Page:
• loss of productivity at school or work
  • impaired social relationships
  • seizures
  • incarceration
  • respiratory depression
  • bradycardia
  • cold, clammy skin
  • decreased muscle tone
  • coma

Cough Syrup Addiction Treatment

Because a cough syrup addiction is fundamentally an opioid addiction, its treatment is very similar to that of other opioid use disorders. Treatment is typically divided into two phases: detoxification and withdrawal (monitored by medical professionals, and potentially alleviated at least to some degree by medication); and therapy, aimed at revealing and addressing the fundamental psychological causes of substance abuse and addiction, and providing the patient with defence mechanisms against relapse.

Treatment may be conducted on an inpatient or outpatient basis and may be sought through the NHS or privately. High-quality treatment facilities can now be found throughout the UK, offering great expertise in the treatment of opioid addiction.

Detoxing from cough syrup

Detoxification is a fundamental aspect of addiction treatment: cleansing an individual’s system of substances of abuse is vital in order to overcome any physical dependence, as well as to prepare them properly for the therapy phase of treatment, which will be much less successful if they continue to be plagued by the physical pressures of dependence.

Because opioid detoxification typically results in withdrawal, which can be really unpleasant,

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it is always advised that detoxification should be assisted by medical professionals. Detoxification in residential rehabilitation (rehab) has the advantage of taking place away from the patient’s environment of substance abuse, so the ability to relapse is minimised (and thus the likelihood is increased that detoxification will be successful).

Cough Syrup Withdrawal

Any withdrawal from opioids can be unpleasant – though in most cases, cough syrup withdrawal is less severe than that of, say, withdrawal from long-term intravenous heroin use. Cough syrup withdrawal typically lasts between one and two weeks, with acute withdrawal peaking after two or three days and lasting up to a week. In some instances, the affected individual will go on to develop post-acute withdrawal syndrome, with symptoms lasting months or even years; specialist treatment is typically required in such cases.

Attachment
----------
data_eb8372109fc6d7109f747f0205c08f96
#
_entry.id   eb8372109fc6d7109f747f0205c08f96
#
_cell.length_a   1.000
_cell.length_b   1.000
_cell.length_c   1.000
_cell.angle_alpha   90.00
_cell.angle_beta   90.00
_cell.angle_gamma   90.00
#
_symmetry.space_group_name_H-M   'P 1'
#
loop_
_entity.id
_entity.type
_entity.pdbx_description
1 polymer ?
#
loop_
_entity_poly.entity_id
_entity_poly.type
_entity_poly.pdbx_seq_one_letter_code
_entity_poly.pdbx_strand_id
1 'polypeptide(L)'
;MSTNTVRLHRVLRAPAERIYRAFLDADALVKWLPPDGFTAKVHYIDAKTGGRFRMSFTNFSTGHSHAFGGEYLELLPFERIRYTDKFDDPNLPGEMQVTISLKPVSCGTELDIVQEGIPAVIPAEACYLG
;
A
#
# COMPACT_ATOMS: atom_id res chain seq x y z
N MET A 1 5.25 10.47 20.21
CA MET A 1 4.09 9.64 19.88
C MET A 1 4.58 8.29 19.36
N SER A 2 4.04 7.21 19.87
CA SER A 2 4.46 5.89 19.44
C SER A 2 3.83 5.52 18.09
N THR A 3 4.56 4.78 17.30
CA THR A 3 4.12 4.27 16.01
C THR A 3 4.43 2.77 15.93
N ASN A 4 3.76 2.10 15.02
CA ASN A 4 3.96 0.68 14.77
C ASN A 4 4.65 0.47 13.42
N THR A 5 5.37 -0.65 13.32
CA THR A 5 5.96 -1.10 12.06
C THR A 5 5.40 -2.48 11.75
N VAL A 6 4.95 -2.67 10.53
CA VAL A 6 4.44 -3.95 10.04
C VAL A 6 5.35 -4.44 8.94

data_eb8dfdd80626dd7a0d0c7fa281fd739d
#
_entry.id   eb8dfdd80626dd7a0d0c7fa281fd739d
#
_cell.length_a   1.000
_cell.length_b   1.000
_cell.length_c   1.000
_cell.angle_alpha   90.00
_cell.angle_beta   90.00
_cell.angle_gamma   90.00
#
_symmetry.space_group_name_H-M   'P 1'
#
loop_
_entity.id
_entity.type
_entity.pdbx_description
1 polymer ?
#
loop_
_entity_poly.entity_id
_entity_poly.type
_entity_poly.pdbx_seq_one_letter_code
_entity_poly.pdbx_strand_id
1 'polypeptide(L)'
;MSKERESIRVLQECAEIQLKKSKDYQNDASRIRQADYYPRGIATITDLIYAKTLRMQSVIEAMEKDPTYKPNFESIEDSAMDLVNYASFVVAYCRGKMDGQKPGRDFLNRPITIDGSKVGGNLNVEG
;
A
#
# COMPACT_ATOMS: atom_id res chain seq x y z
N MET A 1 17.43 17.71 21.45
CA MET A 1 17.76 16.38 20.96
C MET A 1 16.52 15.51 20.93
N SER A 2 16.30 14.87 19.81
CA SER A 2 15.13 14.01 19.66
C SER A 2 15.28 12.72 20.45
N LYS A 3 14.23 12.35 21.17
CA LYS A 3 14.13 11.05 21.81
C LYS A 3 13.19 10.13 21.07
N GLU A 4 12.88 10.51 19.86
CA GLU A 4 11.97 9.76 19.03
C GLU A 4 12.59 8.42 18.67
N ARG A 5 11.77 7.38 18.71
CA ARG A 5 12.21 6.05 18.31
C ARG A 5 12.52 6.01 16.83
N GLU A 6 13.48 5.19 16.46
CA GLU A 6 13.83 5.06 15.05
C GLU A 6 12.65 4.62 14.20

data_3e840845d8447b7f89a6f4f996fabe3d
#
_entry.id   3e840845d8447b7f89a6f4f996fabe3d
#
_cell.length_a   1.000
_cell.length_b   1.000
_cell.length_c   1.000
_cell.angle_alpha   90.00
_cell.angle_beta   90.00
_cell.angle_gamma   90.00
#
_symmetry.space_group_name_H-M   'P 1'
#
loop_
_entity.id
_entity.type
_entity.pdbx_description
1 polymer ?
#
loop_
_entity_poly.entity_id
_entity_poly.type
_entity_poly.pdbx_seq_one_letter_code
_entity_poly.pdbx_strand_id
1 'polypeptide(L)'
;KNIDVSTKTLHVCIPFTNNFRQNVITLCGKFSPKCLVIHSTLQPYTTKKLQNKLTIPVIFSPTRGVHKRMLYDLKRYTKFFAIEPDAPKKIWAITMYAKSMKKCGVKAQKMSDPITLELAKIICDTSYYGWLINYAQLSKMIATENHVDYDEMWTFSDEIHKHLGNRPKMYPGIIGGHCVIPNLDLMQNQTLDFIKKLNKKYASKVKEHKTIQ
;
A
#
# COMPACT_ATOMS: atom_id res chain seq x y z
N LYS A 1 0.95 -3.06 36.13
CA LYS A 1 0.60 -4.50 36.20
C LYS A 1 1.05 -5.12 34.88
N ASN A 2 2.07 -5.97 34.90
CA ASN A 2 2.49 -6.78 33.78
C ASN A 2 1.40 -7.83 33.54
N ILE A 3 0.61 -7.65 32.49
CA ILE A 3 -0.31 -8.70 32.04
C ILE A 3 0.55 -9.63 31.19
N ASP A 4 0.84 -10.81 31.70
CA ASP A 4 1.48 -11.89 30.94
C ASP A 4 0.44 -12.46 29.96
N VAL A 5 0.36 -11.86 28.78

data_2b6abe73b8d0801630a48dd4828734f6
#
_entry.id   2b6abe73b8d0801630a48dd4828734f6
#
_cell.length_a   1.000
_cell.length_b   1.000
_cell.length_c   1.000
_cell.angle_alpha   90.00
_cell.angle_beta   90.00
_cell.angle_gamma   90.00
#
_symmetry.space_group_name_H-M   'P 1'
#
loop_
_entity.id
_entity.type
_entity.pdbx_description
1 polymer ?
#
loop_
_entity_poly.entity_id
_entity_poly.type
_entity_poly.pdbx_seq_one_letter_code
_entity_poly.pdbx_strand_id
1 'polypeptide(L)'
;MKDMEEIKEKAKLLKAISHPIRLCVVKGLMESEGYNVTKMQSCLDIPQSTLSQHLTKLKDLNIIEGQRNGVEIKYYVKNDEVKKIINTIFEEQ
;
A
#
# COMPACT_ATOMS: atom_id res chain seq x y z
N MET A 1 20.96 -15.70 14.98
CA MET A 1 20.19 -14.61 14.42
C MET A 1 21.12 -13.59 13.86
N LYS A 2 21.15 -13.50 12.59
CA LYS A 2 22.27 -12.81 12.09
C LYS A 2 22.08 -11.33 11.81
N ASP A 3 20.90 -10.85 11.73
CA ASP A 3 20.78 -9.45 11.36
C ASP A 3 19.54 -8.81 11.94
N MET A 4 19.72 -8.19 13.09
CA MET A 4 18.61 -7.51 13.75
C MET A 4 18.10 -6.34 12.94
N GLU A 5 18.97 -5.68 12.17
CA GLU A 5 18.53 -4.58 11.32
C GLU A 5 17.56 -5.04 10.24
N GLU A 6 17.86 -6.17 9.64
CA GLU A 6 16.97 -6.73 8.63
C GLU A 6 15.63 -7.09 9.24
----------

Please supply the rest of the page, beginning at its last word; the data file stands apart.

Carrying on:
Effects of cough syrup withdrawal
Some of the most common symptoms of cough syrup withdrawal include:

  • cravings for the drug
  • runny nose
  • intense sweating
  • chills
  • goosebumps
  • stomach cramps
  • nausea and vomiting
  • spasms of the muscles
  • agitation and irritability
  • psychosis
  • suicidal thoughts
  • homicidal thoughts
  • racing thoughts
  • hallucinations

Getting through withdrawal from cough syrup

Withdrawal can be tough – but if you have succumbed to a cough syrup addiction, it is, unfortunately, an inescapable part of the recovery process. Withdrawal can be made easier with pharmaceutical help – and it is always advised that you do not go through detoxification and withdrawal without medical assistance, due to the dangers associated with the condition.

Going through withdrawal in a safe environment away from the environment in which you have succumbed to substance abuse is always preferable. Speak with your GP and an addiction specialist about what treatment options may be available to you, and how to optimise your withdrawal from cough syrup addiction.

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Mental Disorders Interaction with Cough Syrup Addiction

As with other opioids, cough syrup is a comparatively common element of dual diagnosis: cases in which substance abuse disorders cooccur with other mental health disorders. Treatment in cases of dual diagnosis is typically more complex than treatment of addiction by itself, and expert care is usually required.
Some of the most common mental health issues co-occurring with cough syrup addiction include:

  • anxiety disorders
  • bipolar disorders
  • schizophrenia
  • depressive disorders
  • conduct disorders
  • antisocial personality disorders

Cough Syrup Addiction Facts, Statistics and Trends